Consider this: only 1% of the world’s water is clean enough to drink. Add the fact that 2.1 billion people around the world don’t have reliable access to water, and it’s clear that too many people struggle to find water for drinking, bathing, and cooking.
And according to UNICEF and the World Health Organization, that task falls on the shoulders of millions of women. Literally.
In their new joint report, UNICEF and WHO looked at the different types of water sources globally. They found that a staggering 263 million people have access to a sufficiently clean water source, but they have to either walk or wait in line for about 30 minutes every day to fill their buckets and bowls. On the other hand, 159 million people are forced to drink water from unsafe sources, and the water from these polluted lakes, rivers, and ponds take even longer than a half an hour to access, Quartz reports.
The study took a closer look into Africa and found the amount of time spent collecting water there was incomparable to anywhere else in the world. The study looked at 25 Sub-Saharan countries and found that in total, women spend 16 million hours collecting water every single year. In Kenya specifically, each woman spends about 4.5 hours fetching water every week. And when they are spending this time away from their families, 77% worry about their personal safety when fetching water while 24% are unable to watch after their children properly.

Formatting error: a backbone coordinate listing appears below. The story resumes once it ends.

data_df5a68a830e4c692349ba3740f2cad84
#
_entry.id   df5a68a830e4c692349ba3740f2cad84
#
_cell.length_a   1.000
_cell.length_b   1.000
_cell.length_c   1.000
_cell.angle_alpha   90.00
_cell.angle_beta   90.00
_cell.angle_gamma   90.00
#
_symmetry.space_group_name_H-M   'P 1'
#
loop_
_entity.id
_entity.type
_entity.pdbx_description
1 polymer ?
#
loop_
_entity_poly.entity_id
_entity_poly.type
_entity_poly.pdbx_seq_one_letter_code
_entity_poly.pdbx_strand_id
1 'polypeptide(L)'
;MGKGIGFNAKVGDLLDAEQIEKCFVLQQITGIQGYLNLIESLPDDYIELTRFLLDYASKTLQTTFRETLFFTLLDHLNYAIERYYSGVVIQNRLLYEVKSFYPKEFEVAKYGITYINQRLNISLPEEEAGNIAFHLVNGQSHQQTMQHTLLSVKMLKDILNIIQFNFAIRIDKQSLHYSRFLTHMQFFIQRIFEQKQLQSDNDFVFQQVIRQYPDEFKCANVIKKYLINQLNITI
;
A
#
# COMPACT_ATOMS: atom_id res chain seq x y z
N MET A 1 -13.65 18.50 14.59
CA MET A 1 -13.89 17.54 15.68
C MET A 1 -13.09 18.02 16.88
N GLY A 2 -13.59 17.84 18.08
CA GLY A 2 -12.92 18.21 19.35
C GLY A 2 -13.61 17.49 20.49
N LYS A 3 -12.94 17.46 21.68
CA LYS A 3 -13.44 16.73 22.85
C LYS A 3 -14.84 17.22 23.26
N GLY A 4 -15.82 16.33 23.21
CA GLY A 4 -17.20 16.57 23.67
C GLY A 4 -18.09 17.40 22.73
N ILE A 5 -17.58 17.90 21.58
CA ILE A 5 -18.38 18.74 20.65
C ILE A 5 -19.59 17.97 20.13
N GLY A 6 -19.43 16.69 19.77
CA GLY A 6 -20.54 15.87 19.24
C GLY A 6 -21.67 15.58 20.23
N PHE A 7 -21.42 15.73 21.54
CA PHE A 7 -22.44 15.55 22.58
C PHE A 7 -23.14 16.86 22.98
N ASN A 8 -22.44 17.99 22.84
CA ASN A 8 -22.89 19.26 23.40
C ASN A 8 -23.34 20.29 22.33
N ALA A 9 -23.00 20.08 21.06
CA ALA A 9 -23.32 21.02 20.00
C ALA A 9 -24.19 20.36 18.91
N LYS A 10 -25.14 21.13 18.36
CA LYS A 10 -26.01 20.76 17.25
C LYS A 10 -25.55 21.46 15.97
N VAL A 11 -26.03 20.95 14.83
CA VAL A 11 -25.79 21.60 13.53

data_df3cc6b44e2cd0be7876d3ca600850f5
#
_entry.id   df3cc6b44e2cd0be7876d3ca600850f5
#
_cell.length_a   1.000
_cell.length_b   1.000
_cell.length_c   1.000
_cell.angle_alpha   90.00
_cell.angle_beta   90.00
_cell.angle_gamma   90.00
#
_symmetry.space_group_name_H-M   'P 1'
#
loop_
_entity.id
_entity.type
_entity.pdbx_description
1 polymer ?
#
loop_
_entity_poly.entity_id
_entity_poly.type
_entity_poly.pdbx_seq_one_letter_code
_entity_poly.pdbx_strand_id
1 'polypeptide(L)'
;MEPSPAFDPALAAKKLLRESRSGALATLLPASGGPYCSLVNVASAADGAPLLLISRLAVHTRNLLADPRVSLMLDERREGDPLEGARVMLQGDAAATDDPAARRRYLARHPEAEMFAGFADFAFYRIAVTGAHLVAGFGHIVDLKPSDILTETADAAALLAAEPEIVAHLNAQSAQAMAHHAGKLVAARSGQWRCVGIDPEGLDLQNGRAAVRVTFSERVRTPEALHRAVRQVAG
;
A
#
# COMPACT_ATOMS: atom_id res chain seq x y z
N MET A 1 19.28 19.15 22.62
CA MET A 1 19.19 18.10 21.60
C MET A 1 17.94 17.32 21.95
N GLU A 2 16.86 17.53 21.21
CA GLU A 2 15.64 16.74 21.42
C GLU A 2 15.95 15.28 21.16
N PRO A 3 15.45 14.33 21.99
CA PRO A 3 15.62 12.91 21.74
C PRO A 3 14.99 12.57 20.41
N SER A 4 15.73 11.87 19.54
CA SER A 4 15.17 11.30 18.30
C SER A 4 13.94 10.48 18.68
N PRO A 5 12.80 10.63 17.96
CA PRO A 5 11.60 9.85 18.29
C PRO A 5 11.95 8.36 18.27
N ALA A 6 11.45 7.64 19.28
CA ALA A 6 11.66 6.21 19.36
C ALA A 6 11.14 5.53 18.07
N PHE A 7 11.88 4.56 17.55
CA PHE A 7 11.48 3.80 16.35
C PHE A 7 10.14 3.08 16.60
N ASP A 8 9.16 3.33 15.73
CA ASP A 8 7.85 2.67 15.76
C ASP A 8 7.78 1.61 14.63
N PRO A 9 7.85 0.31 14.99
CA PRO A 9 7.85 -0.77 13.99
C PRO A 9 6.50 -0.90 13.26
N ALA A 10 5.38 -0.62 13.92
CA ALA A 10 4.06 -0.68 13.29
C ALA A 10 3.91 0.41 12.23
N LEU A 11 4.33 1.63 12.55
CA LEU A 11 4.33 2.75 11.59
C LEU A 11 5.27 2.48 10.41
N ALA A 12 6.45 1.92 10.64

For hygienic purposes, the WHO recommends that each person needs 20-50 liters of water, or five to 13 gallons, every day for cooking, washing, and drinking. This translates to women having to haul anywhere from 44 to 110 pounds of water every single day, per household member.
Carrying these loads has caused numerous health problems for women all over the world, from strained backs and shoulders to premature labor and miscarriage. There is also a risk of violence at some water collection points, including both physical and sexual assault.
What’s more, global demand for water is increasing. According to the UNICEF and WHO report, the world’s demand for water will grow a whopping 40% by 2030. That’s just 13 years away.
With their report, UNICEF and the WHO are pushing for women’s equality worldwide, so they can literally take the heavy burdens off their shoulders. They believe that the only way the world will change is to start empowering women in these developing countries, which former United Nations secretary general Ban Ki-Moon calls a “global imperative.”
Until then, it is safe to say we will be a little more thankful every time we get a glass of water from the tap.